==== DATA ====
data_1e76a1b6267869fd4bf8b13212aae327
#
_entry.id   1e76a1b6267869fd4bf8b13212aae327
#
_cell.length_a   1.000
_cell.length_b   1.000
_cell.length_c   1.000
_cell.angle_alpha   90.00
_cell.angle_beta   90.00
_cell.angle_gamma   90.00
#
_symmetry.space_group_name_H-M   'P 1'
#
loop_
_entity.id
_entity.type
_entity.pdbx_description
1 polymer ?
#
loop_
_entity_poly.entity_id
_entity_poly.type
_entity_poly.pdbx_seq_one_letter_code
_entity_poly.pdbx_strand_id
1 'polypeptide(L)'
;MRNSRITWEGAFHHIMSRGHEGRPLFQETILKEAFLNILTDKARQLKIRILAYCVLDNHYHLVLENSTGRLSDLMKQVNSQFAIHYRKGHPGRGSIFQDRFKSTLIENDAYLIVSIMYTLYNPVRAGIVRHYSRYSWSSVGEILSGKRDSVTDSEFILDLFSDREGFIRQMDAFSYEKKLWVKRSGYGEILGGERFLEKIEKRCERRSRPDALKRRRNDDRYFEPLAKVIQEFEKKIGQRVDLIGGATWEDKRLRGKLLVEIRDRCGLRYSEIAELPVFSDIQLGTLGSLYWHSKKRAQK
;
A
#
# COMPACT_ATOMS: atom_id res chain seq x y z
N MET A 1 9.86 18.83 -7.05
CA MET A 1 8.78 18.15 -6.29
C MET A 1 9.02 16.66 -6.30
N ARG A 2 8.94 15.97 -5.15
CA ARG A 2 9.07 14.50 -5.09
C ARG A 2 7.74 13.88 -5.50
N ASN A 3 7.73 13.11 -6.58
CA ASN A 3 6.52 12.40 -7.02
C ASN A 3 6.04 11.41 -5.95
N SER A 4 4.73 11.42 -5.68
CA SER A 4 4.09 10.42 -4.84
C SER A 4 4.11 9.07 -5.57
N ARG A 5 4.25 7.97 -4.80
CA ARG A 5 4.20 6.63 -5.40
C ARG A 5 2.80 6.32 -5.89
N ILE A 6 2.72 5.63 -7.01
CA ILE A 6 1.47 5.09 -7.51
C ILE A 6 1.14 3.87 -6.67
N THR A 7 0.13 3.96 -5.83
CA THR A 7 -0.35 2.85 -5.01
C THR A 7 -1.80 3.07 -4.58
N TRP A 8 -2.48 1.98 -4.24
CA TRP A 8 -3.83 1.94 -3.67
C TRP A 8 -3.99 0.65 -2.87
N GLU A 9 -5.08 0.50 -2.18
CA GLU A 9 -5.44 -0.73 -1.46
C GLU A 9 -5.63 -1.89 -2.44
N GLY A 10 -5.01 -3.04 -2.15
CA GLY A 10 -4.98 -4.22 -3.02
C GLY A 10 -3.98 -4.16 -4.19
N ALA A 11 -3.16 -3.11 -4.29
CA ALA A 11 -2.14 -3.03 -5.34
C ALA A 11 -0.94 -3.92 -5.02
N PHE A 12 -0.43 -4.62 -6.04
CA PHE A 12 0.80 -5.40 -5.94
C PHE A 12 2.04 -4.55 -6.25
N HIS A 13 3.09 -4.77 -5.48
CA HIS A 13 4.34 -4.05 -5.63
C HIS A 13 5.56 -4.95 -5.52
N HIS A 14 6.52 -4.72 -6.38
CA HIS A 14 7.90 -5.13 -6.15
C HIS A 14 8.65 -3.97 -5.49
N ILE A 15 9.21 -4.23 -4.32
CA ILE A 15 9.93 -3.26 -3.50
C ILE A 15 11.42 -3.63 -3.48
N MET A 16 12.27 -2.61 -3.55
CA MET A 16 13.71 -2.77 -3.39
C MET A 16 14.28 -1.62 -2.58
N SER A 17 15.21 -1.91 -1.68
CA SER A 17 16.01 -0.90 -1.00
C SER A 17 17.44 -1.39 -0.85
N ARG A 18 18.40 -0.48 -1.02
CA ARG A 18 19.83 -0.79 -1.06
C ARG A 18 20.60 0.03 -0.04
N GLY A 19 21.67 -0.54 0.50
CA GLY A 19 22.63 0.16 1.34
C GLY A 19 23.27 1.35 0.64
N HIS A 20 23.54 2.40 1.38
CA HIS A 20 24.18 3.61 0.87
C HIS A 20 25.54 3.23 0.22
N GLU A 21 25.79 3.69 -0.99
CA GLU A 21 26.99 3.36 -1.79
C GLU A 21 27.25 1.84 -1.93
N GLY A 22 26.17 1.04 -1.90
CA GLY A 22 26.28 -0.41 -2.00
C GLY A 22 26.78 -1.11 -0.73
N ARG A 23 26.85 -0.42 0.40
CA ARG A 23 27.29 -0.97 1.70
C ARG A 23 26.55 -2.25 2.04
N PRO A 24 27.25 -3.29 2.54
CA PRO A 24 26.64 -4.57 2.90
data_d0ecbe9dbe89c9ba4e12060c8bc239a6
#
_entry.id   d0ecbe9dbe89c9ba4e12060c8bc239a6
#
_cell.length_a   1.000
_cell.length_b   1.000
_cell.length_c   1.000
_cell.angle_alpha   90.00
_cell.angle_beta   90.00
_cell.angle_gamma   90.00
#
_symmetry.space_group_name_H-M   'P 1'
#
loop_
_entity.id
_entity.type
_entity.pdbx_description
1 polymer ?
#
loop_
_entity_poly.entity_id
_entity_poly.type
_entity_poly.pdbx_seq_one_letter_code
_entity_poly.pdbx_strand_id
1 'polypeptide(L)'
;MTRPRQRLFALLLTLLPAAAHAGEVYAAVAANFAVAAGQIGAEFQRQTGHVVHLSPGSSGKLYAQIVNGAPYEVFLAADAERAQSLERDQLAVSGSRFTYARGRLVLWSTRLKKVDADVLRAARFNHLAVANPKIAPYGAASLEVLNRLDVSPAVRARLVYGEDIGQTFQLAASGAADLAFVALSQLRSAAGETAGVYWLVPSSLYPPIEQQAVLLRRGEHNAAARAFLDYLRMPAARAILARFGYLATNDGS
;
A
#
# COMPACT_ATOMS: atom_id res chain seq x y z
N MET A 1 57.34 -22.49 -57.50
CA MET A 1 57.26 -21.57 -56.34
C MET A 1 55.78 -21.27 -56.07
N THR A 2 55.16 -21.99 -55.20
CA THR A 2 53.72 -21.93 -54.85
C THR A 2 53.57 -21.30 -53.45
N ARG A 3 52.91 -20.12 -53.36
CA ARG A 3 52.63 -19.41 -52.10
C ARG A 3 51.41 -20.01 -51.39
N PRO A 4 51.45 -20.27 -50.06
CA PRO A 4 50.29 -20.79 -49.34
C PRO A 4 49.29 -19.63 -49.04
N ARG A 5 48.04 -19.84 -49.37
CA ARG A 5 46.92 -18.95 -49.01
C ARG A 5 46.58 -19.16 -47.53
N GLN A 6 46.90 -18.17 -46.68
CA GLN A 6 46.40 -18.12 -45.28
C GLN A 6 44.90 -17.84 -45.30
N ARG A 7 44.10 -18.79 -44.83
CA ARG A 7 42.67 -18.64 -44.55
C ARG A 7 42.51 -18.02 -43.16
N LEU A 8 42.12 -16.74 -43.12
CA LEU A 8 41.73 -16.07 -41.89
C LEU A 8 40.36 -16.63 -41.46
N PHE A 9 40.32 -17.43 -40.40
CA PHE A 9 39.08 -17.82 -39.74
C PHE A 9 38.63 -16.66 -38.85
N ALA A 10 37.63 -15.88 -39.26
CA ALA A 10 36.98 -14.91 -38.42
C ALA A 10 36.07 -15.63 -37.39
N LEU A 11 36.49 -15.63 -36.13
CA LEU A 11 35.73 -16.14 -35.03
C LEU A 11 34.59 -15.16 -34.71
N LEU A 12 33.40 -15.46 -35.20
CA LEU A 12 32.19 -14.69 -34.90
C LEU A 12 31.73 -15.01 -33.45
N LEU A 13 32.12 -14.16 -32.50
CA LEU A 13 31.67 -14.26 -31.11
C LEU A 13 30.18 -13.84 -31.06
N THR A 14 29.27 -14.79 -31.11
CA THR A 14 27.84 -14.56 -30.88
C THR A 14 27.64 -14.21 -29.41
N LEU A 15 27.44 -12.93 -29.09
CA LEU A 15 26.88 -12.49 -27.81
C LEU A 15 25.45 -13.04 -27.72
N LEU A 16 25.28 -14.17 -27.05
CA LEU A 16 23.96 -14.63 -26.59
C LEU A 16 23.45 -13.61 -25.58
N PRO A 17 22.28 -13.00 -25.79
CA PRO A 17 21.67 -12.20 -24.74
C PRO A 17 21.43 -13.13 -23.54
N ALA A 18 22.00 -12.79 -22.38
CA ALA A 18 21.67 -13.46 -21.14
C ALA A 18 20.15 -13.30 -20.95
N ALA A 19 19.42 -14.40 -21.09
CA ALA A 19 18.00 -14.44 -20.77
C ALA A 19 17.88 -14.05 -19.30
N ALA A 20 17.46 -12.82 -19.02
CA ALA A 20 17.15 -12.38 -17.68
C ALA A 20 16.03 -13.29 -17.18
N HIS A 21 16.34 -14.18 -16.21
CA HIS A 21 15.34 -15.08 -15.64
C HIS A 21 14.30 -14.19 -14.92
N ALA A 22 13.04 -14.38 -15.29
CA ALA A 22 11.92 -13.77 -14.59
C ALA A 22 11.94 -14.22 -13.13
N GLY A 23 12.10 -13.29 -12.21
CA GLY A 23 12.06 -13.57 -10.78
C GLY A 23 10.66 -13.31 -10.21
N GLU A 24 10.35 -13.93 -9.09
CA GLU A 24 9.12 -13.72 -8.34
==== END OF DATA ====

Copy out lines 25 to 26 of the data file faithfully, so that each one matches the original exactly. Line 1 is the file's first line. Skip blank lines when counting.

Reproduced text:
1 'polypeptide(L)'
;MRNSRITWEGAFHHIMSRGHEGRPLFQETILKEAFLNILTDKARQLKIRILAYCVLDNHYHLVLENSTGRLSDLMKQVNSQFAIHYRKGHPGRGSIFQDRFKSTLIENDAYLIVSIMYTLYNPVRAGIVRHYSRYSWSSVGEILSGKRDSVTDSEFILDLFSDREGFIRQMDAFSYEKKLWVKRSGYGEILGGERFLEKIEKRCERRSRPDALKRRRNDDRYFEPLAKVIQEFEKKIGQRVDLIGGATWEDKRLRGKLLVEIRDRCGLRYSEIAELPVFSDIQLGTLGSLYWHSKKRAQK